The maximal covering bicycle network design problem

Journal article

Considering the lack of adequate cycling infrastructure networks in many cities, decision makers must face the challenge of designing connected bicycle facility networks to ensure safe and comfortable access to urban opportunities for cyclists and the usability of infrastructure. This paper addresses the maximal covering bicycle network design problem (MCBNDP). MCBNDP involves making investment decisions to build a cycling network that is aimed at maximizing the coverage of cyclists, while maintaining a minimum total network cost at its minimum.

The derived network is subject to a budget limit and accounts for the entire connectivity and directness as fundamental bicycle network design criteria. Cyclists who are located at a given origin are considered covered by the network if a connected path of dedicated cycling infrastructure links them to their desired destination, within a maximum travel distance.

We propose a mixed-integer linear programming (MILP) formulation, including a two-phase solution approach to solving the MCBNDP. In addition, using a commercial solver, our MILP formulation allows exact solutions to be obtained for large-scale instances with reasonable computing times for these types of problems. This MILP formulation is employed to solve a real instance that is applied to a wide territory of analysis in Medellin city (Colombia).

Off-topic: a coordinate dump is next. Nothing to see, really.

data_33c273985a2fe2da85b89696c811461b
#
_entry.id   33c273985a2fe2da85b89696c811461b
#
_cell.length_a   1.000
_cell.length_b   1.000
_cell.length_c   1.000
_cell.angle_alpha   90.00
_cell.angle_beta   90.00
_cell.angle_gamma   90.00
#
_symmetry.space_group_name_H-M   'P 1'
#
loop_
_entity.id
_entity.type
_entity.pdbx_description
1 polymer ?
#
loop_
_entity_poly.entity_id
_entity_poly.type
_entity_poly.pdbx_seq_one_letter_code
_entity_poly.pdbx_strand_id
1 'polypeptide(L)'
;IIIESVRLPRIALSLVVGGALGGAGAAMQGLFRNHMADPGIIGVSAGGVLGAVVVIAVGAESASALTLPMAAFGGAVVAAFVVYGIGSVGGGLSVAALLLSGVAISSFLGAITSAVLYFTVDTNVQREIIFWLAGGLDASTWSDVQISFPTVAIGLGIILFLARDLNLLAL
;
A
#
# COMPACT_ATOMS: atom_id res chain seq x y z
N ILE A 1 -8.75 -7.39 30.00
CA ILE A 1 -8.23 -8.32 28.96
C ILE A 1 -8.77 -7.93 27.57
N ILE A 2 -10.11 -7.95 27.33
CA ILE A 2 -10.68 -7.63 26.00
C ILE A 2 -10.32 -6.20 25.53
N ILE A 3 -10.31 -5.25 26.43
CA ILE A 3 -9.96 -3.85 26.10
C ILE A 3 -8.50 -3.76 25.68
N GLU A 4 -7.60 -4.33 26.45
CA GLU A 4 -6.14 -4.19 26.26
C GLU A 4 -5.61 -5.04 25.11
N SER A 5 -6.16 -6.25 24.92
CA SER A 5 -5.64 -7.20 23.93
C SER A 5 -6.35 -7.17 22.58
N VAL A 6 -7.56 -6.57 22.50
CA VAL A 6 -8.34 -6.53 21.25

The findings of this paper will contribute to existing literature and support urban policymakers to better spatially allocate the resources and, consequently, maximize the impact of their investments on connected cycling infrastructure networks.

Our findings indicate that access to opportunities for cyclists can be easily favored by making small improvements to the existing infrastructure to guarantee safe, direct, and comfortable cycling infrastructure. Because we specify a maximum travel distance rather than a shortest path limitation, our problem ensures that cyclists may have several possibilities for their routes, which may go along the shortest path or any other alternative, however, without exceeding the maximum travel distance.

In this direction, our findings confirm that prioritizing coverage, while accounting for full network connectivity, will benefit more cyclists because of the flexible configuration of the new network, which also may ensure its usability.

Juan Pablo Ospina Zapata
Juan Carlos Duque
Verónica Botero-Fernández, Alejandro Montoya
Volume 159, May 2022
Sustainable Cities
Health and Wellbeing